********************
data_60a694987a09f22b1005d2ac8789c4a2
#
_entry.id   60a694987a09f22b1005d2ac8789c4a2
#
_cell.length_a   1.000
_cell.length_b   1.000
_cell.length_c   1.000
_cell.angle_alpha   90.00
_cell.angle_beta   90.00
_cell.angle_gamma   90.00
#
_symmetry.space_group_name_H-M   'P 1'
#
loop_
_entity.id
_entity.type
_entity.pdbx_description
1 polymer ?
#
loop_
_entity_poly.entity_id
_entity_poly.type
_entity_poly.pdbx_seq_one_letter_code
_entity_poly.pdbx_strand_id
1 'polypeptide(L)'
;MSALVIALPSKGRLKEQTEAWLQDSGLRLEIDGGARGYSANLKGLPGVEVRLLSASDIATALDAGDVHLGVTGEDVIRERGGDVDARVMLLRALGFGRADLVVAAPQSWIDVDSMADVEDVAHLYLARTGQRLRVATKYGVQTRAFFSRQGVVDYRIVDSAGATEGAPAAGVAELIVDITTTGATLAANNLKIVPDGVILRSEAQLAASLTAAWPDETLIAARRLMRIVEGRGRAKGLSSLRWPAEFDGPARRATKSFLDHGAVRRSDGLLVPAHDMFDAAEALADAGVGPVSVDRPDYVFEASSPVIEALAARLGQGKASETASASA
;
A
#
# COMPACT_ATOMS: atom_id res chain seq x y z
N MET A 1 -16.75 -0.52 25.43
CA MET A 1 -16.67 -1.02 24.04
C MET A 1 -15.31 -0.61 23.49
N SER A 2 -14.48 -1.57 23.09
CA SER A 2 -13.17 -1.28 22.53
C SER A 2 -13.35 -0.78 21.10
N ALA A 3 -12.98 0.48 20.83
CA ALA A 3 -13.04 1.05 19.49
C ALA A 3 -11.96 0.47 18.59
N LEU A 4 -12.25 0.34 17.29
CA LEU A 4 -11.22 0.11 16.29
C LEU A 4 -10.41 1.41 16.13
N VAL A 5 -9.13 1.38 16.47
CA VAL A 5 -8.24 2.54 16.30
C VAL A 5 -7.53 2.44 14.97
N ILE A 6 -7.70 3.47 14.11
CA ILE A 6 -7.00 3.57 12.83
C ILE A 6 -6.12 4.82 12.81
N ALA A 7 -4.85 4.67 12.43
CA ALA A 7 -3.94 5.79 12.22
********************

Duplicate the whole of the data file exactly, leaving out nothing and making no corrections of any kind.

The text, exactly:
data_60a694987a09f22b1005d2ac8789c4a2
#
_entry.id   60a694987a09f22b1005d2ac8789c4a2
#
_cell.length_a   1.000
_cell.length_b   1.000
_cell.length_c   1.000
_cell.angle_alpha   90.00
_cell.angle_beta   90.00
_cell.angle_gamma   90.00
#
_symmetry.space_group_name_H-M   'P 1'
#
loop_
_entity.id
_entity.type
_entity.pdbx_description
1 polymer ?
#
loop_
_entity_poly.entity_id
_entity_poly.type
_entity_poly.pdbx_seq_one_letter_code
_entity_poly.pdbx_strand_id
1 'polypeptide(L)'
;MSALVIALPSKGRLKEQTEAWLQDSGLRLEIDGGARGYSANLKGLPGVEVRLLSASDIATALDAGDVHLGVTGEDVIRERGGDVDARVMLLRALGFGRADLVVAAPQSWIDVDSMADVEDVAHLYLARTGQRLRVATKYGVQTRAFFSRQGVVDYRIVDSAGATEGAPAAGVAELIVDITTTGATLAANNLKIVPDGVILRSEAQLAASLTAAWPDETLIAARRLMRIVEGRGRAKGLSSLRWPAEFDGPARRATKSFLDHGAVRRSDGLLVPAHDMFDAAEALADAGVGPVSVDRPDYVFEASSPVIEALAARLGQGKASETASASA
;
A
#
# COMPACT_ATOMS: atom_id res chain seq x y z
N MET A 1 -16.75 -0.52 25.43
CA MET A 1 -16.67 -1.02 24.04
C MET A 1 -15.31 -0.61 23.49
N SER A 2 -14.48 -1.57 23.09
CA SER A 2 -13.17 -1.28 22.53
C SER A 2 -13.35 -0.78 21.10
N ALA A 3 -12.98 0.48 20.83
CA ALA A 3 -13.04 1.05 19.49
C ALA A 3 -11.96 0.47 18.59
N LEU A 4 -12.25 0.34 17.29
CA LEU A 4 -11.22 0.11 16.29
C LEU A 4 -10.41 1.41 16.13
N VAL A 5 -9.13 1.38 16.47
CA VAL A 5 -8.24 2.54 16.30
C VAL A 5 -7.53 2.44 14.97
N ILE A 6 -7.70 3.47 14.11
CA ILE A 6 -7.00 3.57 12.83
C ILE A 6 -6.12 4.82 12.81
N ALA A 7 -4.85 4.67 12.43
CA ALA A 7 -3.94 5.79 12.22